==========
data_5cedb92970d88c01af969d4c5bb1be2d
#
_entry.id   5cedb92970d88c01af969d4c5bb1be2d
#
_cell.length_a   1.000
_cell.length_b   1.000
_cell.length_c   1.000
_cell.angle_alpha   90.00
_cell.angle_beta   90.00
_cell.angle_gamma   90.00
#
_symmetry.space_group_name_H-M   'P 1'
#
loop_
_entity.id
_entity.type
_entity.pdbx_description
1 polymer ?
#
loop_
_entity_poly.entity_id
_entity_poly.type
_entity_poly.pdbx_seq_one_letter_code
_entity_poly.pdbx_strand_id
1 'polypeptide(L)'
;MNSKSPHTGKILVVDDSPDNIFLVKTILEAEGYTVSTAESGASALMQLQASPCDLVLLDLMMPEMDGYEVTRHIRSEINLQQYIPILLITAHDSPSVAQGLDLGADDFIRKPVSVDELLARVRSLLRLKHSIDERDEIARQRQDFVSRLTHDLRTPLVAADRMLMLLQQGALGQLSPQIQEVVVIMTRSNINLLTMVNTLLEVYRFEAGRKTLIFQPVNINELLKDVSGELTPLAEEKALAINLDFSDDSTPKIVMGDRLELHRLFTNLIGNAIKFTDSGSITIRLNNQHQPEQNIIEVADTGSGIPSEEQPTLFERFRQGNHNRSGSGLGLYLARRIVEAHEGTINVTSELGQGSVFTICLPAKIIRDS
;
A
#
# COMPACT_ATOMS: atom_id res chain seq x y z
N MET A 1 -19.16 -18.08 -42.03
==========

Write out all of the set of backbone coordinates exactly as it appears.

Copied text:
data_5cedb92970d88c01af969d4c5bb1be2d
#
_entry.id   5cedb92970d88c01af969d4c5bb1be2d
#
_cell.length_a   1.000
_cell.length_b   1.000
_cell.length_c   1.000
_cell.angle_alpha   90.00
_cell.angle_beta   90.00
_cell.angle_gamma   90.00
#
_symmetry.space_group_name_H-M   'P 1'
#
loop_
_entity.id
_entity.type
_entity.pdbx_description
1 polymer ?
#
loop_
_entity_poly.entity_id
_entity_poly.type
_entity_poly.pdbx_seq_one_letter_code
_entity_poly.pdbx_strand_id
1 'polypeptide(L)'
;MNSKSPHTGKILVVDDSPDNIFLVKTILEAEGYTVSTAESGASALMQLQASPCDLVLLDLMMPEMDGYEVTRHIRSEINLQQYIPILLITAHDSPSVAQGLDLGADDFIRKPVSVDELLARVRSLLRLKHSIDERDEIARQRQDFVSRLTHDLRTPLVAADRMLMLLQQGALGQLSPQIQEVVVIMTRSNINLLTMVNTLLEVYRFEAGRKTLIFQPVNINELLKDVSGELTPLAEEKALAINLDFSDDSTPKIVMGDRLELHRLFTNLIGNAIKFTDSGSITIRLNNQHQPEQNIIEVADTGSGIPSEEQPTLFERFRQGNHNRSGSGLGLYLARRIVEAHEGTINVTSELGQGSVFTICLPAKIIRDS
;
A
#
# COMPACT_ATOMS: atom_id res chain seq x y z
N MET A 1 -19.16 -18.08 -42.03